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Since that's me in the picture at last year's messabout, I'll add a few notes, all of which I think are consistent with the above.

--The mizzen is indeed sheeted in hard, with the snotter set hard and the halyard/downhaul pulled hard.  This means a flat sail as close to the centerline as I can pull it.  On my boat, that's closer to the centerline than the gunwale.

--The main is also set very flat.  Halyard/downhaul taut, snotter taut. But it's sheeted with the end of the boom only to about the gunwale, so maybe not sheeted as tight as it looks, and definitely not as tight as the mizzen.

--Note that these sails are set pretty flat even tho this picture was a light-air day, maybe 10 mph, if I'm remembering correctly.

--Then the key thing, and the hard thing, is to keep all three of the telltales on the mainsail streaming freely aft when you're going upwind.  This requires steady concentration.  Once you find the sweet spot to set the sheet, you need to be watching ahead for the puffs and sailing the boat to match. 

--(The tell tales on the mizzen should also all be streaming aft.)

--Head up in the puffs.  Don't let the puffs overpower and heel the boat.  CS wants to keep standing up, not get knocked.  When the puff passes, then head off a bit, to keep the streamers streaming.

--Meanwhile, if there is a "permanent" decrease or increase in the wind -- meaning anything more than a puff -- you'll need to adjust the mainsheet, probably, and your body position.  You may even need to adjust the snotter/halyard/downhaul a bit to make the sail a little flatter or rounder if the bottom telltale is not streaming in the new breeze and if playing the sheet won't stream it.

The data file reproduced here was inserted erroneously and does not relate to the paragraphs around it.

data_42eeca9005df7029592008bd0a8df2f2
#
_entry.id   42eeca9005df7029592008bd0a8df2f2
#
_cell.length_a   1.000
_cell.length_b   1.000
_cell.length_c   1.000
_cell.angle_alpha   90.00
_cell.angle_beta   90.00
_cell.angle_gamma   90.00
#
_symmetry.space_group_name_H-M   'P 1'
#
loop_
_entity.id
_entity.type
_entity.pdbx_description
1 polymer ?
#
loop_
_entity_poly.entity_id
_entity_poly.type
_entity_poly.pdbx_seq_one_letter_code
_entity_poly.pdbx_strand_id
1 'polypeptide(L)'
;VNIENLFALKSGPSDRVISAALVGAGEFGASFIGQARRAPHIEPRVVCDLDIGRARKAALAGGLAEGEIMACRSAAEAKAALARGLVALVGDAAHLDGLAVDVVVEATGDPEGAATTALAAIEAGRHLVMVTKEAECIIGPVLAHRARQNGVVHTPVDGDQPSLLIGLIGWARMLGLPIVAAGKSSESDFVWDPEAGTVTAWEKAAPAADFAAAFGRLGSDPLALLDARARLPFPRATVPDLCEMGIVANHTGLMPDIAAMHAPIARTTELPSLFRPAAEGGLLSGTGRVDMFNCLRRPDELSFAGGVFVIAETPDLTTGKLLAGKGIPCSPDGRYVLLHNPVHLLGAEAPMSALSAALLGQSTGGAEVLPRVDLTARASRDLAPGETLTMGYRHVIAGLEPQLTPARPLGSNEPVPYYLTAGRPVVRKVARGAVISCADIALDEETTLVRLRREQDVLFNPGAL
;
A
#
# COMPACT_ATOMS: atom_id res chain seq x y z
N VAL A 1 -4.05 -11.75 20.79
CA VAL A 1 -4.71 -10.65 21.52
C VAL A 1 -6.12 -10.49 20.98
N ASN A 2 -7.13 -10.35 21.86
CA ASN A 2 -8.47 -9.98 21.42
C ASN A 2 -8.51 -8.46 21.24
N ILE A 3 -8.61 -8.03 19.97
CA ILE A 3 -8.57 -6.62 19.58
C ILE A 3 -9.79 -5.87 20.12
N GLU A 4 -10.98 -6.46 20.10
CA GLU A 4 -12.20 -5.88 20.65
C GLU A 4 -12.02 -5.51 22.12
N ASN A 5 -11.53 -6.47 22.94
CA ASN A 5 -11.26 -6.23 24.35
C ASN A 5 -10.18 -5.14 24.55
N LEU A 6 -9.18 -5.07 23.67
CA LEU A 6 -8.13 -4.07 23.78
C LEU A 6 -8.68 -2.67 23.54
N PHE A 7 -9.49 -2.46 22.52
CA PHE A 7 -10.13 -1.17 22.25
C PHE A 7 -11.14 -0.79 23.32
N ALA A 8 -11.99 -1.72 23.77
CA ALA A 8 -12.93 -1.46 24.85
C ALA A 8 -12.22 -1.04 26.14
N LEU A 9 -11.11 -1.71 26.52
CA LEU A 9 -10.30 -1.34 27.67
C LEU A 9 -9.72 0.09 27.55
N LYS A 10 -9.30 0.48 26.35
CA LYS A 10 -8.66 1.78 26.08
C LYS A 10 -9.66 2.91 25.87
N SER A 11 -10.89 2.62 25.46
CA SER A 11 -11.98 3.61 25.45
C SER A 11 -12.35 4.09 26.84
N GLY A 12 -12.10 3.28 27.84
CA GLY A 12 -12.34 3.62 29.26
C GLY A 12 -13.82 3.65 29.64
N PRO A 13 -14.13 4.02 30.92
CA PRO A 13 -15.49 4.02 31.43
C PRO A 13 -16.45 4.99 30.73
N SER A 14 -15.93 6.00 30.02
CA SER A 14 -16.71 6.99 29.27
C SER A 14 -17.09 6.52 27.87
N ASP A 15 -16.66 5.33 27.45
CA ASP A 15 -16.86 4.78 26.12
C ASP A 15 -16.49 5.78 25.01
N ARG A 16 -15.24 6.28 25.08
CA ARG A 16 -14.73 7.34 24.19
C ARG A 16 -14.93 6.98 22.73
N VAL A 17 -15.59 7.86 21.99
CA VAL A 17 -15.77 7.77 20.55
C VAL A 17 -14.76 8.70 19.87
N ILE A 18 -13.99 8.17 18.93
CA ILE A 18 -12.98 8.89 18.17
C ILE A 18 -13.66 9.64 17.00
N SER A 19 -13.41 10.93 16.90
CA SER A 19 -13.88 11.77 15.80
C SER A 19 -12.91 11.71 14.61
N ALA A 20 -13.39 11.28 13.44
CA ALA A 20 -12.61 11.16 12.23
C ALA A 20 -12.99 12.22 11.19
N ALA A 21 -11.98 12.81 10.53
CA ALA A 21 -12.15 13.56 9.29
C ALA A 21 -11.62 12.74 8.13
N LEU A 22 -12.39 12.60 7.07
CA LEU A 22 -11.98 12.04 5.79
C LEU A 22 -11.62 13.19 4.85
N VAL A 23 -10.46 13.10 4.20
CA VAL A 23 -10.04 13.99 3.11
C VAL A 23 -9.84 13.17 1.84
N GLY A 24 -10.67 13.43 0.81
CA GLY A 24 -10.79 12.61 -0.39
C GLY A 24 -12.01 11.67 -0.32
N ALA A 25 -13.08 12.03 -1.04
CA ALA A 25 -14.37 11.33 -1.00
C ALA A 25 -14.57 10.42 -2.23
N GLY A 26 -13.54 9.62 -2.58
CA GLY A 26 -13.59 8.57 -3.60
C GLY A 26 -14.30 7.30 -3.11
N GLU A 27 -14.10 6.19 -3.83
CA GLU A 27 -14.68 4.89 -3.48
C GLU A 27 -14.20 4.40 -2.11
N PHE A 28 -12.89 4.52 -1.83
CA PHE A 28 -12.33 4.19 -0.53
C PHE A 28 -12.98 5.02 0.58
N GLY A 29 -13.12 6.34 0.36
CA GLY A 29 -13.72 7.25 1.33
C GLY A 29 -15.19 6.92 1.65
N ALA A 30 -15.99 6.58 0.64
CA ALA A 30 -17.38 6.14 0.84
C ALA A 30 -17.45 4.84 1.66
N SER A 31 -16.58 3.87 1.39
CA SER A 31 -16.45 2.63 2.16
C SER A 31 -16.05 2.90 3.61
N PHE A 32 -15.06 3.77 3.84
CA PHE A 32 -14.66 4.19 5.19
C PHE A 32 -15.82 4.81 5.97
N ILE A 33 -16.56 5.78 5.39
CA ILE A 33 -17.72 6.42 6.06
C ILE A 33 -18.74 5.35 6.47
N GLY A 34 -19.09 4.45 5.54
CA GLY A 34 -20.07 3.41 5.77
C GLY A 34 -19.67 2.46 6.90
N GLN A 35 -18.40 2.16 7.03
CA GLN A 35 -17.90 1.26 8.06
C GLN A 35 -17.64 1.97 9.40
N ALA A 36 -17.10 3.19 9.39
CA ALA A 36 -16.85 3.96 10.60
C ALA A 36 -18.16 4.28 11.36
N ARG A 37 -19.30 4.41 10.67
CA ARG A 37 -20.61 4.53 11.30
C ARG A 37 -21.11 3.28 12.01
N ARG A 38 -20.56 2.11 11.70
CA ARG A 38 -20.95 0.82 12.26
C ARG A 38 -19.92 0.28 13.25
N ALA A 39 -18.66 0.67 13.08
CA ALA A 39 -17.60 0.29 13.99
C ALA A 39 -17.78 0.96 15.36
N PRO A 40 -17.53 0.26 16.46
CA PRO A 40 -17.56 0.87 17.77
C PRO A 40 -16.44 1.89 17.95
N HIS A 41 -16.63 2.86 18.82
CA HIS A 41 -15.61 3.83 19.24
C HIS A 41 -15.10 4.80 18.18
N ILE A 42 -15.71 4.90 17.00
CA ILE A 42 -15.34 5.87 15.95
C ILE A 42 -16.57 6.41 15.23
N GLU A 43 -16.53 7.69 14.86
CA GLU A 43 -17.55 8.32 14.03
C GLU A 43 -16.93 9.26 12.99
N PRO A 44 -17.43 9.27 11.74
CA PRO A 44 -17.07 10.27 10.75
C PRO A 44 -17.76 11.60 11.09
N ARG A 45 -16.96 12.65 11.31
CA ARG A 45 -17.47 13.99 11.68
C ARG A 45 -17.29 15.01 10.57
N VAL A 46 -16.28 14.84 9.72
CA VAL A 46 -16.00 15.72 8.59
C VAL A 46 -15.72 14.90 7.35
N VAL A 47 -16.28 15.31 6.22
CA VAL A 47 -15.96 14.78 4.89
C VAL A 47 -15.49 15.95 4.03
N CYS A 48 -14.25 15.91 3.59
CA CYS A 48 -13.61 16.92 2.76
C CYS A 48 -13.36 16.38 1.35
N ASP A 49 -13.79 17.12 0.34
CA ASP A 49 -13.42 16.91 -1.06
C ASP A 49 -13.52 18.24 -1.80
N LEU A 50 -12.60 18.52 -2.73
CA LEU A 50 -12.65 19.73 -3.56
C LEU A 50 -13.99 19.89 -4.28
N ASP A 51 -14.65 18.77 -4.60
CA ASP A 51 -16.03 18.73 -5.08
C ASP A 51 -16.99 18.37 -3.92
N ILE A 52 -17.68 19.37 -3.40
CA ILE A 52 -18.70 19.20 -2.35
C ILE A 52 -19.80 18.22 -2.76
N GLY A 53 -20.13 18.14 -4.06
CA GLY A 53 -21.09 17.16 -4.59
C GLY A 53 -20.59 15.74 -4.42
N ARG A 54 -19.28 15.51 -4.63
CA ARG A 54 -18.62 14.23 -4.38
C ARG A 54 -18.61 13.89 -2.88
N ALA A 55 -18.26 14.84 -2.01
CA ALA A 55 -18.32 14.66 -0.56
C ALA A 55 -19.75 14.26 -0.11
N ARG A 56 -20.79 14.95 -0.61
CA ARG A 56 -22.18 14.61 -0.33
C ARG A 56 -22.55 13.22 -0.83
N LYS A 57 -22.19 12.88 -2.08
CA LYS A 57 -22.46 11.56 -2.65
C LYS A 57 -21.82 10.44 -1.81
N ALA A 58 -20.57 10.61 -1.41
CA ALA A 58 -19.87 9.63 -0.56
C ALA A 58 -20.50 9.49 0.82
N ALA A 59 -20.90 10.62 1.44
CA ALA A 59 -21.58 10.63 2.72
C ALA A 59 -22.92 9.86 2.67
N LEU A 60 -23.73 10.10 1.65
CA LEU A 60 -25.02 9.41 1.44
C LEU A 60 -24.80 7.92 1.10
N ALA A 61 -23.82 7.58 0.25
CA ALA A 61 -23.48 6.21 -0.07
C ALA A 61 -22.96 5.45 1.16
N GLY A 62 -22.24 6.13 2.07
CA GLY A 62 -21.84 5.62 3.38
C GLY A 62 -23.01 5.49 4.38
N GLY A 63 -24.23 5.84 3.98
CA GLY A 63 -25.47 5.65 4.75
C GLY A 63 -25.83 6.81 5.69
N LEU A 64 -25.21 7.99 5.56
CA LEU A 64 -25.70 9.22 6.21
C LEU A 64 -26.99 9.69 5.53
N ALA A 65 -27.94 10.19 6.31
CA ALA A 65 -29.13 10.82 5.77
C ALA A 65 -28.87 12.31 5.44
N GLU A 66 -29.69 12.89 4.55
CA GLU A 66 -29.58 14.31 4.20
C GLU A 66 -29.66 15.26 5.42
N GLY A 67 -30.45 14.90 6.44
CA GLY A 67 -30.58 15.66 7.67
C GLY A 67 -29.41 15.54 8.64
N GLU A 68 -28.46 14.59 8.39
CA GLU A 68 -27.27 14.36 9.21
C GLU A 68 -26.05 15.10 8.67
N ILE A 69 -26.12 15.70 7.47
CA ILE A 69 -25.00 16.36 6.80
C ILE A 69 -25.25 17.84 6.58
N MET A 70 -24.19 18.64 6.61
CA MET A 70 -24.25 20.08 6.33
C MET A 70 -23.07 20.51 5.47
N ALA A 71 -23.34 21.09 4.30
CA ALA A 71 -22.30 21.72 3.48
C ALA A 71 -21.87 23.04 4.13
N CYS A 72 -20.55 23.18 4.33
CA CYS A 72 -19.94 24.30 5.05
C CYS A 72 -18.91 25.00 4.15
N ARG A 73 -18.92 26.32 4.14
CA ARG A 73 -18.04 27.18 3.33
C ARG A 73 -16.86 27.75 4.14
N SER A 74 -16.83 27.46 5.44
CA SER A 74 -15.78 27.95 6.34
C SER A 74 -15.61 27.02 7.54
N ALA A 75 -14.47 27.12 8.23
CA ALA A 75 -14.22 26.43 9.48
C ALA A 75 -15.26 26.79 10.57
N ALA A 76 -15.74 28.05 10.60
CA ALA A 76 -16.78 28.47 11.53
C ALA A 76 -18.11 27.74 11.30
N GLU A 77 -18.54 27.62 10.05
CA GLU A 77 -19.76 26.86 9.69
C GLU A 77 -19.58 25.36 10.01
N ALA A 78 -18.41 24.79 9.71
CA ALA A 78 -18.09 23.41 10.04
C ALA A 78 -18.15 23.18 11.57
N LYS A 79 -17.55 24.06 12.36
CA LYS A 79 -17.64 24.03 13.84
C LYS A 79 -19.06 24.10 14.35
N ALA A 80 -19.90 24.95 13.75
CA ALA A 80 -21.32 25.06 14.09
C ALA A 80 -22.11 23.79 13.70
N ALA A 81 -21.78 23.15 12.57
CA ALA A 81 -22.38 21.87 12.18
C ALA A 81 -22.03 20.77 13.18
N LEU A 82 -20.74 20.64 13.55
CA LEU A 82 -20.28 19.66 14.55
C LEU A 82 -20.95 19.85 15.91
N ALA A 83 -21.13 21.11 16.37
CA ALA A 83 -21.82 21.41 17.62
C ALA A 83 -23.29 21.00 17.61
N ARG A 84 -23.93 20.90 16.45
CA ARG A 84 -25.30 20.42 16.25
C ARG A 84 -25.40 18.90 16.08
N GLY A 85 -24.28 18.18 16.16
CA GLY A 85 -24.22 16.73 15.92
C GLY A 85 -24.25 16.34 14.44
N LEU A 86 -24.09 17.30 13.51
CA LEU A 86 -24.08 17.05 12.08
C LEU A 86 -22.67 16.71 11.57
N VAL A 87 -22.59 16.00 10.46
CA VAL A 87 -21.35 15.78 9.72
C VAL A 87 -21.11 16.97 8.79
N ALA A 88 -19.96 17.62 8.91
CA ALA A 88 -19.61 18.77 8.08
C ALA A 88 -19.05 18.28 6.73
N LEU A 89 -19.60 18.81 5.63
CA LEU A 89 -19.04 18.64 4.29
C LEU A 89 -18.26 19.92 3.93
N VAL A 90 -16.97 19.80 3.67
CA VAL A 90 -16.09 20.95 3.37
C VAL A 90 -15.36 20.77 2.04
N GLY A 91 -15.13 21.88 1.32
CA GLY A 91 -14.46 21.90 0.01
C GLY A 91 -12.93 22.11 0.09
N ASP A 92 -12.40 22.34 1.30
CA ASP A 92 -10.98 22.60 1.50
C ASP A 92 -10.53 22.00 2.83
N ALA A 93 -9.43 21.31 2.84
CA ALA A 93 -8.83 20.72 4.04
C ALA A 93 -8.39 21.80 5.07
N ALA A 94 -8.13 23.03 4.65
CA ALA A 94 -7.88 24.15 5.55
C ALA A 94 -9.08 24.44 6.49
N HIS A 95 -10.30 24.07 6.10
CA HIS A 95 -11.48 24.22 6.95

--Note a bit of heel, but not too much.  This has seemed about right to me, with the lee chine biting and the weather chine out,  but not much more.  I'm trying to keep my weight centered fore and aft, to keep the stern up and the chine in at the bow.

--I have the full-luff main with battens, which I think makes a large difference.  I would suspect a large drop in upwind performance if you have the smaller sails designed to roll up on the mast.

--I think it's better to reef and keep the boat upright in a blow, than to carry more sail and heel more.  But my experience there is too limited for fully validated opinion.  

--A chop in the water as you head upwind will knock your boatspeed, especially if the bow is too high.  You'll need to head off a bit to keep boat speed up at the expense of vmg.

--So when do you use the snotter and halyard/downhaul adjustments?  For (slightly) deeper draft when going cross- and especially downwind.


As to your performance in the local races, against whom are you competing?  If it's one designs with a lot of sail area, such as Thistles or Lightnings or scows, you can't hope to keep up, esp in light air.  If it's bigger keel boats or centerboarders with longer waterlines, probably ditto.  Just as one waterline example, Graham's CS 20 and CS 22 are noticeably faster than the 17.  But if you're sailing against some of the smaller f.g. daysailers and such that weren't built expressly for one-design racing, like maybe O'Days, or against some of the other homebuilt designs, you should be right in there.


Finally, see the posts in the topic below from Reacher and me on racing last weekend in Green Bay.  It can be done!